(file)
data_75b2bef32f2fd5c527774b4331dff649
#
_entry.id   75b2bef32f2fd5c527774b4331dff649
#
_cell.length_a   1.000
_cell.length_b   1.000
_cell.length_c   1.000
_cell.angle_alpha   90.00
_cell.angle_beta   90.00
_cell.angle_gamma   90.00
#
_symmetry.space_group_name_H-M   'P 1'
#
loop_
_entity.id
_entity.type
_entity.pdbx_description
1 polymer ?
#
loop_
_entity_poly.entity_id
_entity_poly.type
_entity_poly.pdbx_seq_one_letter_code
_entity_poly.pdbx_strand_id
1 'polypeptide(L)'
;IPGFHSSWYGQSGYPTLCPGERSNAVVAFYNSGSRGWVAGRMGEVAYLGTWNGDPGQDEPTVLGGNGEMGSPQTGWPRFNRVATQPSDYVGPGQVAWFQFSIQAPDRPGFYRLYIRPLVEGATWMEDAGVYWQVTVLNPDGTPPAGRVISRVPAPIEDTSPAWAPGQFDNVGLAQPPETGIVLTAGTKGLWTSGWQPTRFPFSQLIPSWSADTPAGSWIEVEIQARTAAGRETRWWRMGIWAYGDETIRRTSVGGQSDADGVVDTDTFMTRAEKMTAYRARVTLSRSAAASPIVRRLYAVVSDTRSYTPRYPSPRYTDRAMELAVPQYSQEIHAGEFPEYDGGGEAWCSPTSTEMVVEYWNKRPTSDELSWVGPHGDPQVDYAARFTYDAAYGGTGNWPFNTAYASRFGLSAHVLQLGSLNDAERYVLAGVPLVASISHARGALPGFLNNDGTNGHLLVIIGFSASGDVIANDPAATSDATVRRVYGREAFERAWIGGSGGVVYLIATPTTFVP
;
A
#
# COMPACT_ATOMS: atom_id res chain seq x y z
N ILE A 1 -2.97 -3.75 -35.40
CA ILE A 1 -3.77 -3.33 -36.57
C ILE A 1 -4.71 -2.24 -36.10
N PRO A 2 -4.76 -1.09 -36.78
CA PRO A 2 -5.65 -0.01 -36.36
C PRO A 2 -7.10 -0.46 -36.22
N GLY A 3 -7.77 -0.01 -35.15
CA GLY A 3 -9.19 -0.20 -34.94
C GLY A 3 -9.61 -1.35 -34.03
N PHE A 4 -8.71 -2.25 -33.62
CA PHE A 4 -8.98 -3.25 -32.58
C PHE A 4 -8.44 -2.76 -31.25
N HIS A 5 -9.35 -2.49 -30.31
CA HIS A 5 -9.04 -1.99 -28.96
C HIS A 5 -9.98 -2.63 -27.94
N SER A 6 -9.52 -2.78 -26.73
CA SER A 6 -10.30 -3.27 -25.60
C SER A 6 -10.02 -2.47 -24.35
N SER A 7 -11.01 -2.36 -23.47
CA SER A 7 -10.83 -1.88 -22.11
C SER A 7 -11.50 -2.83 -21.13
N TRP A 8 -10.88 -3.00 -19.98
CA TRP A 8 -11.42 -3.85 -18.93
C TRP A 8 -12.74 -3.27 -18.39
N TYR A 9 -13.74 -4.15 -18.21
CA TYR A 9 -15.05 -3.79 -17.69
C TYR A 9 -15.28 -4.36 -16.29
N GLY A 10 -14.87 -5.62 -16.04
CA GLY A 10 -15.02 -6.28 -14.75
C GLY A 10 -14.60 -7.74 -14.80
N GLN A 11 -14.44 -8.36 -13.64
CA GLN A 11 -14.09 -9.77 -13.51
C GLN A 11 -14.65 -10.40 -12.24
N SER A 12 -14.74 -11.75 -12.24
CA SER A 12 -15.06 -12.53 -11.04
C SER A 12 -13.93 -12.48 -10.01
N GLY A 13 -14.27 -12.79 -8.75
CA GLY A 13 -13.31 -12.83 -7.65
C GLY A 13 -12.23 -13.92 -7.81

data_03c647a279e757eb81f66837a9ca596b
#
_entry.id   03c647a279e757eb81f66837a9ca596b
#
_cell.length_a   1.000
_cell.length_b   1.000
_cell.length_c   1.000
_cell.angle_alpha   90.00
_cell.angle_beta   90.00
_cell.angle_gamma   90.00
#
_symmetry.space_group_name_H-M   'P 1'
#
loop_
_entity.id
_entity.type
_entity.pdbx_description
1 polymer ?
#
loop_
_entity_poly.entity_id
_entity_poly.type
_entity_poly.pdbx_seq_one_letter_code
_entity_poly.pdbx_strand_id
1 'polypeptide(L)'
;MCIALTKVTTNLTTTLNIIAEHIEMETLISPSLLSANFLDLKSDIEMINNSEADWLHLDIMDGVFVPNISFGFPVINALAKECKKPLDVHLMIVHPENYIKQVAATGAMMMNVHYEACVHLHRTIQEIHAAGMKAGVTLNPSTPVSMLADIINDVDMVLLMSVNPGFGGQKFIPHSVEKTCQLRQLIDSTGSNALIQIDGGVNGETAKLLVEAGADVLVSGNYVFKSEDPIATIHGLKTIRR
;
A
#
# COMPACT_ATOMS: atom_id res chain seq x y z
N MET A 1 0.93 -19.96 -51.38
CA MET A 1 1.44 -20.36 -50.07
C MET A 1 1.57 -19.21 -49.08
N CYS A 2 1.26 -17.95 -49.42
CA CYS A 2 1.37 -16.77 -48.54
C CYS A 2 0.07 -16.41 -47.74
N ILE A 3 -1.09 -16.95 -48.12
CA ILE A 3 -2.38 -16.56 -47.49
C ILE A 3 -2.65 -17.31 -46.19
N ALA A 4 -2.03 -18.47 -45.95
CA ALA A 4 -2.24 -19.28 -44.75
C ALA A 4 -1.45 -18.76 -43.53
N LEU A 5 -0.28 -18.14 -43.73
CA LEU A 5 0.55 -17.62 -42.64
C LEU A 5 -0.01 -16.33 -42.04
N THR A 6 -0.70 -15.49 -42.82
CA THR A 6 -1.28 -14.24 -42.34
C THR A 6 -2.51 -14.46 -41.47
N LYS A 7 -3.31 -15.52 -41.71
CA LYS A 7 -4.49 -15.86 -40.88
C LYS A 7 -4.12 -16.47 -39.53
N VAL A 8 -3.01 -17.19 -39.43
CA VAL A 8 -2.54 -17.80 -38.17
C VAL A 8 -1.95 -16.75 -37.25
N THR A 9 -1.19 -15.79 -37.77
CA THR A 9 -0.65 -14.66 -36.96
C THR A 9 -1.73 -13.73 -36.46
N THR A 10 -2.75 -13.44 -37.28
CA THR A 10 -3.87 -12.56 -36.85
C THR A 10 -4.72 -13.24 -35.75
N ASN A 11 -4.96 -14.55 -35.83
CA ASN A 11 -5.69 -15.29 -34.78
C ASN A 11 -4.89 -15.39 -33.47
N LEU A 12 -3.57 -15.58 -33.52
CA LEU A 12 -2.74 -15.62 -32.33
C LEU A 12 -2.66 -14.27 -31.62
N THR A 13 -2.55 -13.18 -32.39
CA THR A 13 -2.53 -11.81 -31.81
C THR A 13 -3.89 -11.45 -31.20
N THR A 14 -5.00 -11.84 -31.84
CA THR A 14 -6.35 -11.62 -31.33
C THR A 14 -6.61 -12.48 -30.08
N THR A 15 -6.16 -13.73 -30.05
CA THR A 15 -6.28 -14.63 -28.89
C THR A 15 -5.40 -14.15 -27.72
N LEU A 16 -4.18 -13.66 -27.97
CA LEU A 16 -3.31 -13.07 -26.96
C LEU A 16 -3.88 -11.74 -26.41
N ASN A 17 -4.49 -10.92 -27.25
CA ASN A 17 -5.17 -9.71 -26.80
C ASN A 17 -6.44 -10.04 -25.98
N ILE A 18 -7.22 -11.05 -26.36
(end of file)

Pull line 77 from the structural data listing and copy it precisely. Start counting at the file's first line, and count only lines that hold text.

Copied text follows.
_cell.angle_alpha   90.00